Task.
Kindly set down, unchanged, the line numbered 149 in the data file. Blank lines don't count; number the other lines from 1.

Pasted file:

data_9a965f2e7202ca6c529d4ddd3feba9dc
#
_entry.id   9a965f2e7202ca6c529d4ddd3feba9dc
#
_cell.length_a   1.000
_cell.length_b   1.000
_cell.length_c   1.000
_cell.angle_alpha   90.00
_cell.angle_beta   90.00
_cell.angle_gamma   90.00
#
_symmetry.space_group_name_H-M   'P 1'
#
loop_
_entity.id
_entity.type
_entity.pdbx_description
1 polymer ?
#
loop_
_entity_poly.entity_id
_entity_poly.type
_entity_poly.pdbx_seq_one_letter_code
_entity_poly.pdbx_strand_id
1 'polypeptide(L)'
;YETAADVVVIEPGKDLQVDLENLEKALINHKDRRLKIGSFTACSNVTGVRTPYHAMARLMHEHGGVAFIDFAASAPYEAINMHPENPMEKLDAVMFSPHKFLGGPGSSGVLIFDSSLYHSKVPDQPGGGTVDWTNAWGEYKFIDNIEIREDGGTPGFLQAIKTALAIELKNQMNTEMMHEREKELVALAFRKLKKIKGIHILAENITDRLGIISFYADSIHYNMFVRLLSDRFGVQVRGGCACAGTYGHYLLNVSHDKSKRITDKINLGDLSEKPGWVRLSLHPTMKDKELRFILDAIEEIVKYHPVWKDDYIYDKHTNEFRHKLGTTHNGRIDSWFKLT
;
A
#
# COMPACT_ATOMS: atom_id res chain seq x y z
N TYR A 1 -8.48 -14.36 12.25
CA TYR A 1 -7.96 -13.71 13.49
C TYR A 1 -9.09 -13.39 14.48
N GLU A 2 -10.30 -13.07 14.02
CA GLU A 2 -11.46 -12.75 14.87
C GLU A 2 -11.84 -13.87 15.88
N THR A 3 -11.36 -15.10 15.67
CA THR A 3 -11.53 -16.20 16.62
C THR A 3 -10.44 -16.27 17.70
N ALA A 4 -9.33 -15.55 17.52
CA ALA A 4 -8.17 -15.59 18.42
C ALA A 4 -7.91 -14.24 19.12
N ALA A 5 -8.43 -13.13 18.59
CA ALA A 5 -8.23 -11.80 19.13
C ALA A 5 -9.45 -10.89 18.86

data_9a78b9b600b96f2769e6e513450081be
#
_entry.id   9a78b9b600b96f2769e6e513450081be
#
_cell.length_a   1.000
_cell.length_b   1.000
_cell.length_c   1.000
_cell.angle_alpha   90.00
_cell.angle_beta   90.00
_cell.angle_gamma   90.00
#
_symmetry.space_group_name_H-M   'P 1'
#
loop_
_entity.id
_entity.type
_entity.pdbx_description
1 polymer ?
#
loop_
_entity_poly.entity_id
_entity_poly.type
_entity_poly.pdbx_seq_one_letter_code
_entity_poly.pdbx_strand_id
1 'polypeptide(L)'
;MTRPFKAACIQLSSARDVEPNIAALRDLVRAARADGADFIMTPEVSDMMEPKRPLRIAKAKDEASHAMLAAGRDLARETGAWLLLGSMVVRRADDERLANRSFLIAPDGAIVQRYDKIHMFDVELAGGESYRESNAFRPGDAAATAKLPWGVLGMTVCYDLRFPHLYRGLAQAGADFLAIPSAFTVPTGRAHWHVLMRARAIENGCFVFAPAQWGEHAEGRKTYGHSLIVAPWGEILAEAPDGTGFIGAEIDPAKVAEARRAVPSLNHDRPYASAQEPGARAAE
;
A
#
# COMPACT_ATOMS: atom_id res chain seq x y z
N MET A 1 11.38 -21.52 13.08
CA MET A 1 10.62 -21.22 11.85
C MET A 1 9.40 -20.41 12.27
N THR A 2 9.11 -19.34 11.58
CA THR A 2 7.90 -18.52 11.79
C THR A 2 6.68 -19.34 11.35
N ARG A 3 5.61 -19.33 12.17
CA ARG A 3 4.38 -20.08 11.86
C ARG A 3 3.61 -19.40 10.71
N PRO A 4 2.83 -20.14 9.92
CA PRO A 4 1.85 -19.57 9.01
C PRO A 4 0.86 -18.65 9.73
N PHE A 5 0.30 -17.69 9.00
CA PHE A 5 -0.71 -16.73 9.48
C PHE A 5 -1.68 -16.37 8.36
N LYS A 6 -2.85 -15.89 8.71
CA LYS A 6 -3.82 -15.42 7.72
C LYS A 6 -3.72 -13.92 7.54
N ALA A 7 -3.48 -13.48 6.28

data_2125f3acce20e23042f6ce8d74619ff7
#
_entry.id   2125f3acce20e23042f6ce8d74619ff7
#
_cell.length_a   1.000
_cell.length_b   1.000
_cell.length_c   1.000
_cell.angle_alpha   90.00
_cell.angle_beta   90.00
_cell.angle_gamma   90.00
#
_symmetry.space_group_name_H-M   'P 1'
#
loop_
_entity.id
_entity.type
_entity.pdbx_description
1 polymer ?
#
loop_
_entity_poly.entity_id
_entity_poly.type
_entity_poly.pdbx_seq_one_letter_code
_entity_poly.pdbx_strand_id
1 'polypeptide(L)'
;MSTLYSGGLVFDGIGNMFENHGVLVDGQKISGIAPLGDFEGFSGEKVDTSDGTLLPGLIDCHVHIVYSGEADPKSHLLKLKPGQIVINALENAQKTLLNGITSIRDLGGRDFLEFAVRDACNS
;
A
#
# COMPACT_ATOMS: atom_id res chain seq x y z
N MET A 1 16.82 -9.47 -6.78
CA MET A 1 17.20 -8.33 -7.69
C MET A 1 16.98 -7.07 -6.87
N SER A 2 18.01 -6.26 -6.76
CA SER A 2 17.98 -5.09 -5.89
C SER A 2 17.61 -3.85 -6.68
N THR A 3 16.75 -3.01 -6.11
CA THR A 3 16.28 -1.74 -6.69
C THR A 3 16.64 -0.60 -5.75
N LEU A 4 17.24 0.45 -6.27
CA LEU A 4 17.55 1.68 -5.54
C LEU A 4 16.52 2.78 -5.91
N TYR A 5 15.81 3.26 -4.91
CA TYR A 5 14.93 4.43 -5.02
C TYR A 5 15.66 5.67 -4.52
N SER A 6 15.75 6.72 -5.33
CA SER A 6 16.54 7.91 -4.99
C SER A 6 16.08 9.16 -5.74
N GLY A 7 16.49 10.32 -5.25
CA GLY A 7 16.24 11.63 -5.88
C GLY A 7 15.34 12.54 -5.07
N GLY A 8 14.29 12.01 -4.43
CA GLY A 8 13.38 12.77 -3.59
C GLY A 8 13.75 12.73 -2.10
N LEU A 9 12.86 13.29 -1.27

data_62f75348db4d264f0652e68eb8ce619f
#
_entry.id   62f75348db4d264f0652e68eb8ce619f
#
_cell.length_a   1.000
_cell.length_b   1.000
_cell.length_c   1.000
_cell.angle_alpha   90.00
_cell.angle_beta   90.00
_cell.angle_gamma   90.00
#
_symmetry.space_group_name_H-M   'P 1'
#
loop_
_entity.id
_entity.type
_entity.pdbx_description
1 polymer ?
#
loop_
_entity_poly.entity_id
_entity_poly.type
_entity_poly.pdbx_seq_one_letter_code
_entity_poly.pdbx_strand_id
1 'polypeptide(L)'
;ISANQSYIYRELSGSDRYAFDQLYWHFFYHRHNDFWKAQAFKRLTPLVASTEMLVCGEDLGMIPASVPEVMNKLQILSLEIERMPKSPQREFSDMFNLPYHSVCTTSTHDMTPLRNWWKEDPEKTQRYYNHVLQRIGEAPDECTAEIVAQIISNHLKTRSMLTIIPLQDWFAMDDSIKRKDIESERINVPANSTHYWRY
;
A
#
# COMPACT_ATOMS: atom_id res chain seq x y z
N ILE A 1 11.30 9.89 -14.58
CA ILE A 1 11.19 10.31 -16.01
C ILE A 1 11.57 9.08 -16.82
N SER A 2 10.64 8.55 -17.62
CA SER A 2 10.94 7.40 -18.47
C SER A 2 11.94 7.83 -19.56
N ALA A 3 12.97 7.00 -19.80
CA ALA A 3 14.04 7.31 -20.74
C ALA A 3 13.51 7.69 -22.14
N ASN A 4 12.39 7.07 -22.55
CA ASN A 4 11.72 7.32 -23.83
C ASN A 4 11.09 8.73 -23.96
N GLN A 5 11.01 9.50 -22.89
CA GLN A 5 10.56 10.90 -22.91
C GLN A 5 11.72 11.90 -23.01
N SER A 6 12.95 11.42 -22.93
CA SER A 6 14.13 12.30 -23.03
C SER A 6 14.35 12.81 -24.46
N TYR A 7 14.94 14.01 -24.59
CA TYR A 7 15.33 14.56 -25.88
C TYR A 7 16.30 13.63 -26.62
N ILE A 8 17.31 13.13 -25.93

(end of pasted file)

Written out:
N LEU A 9 12.86 13.29 -1.27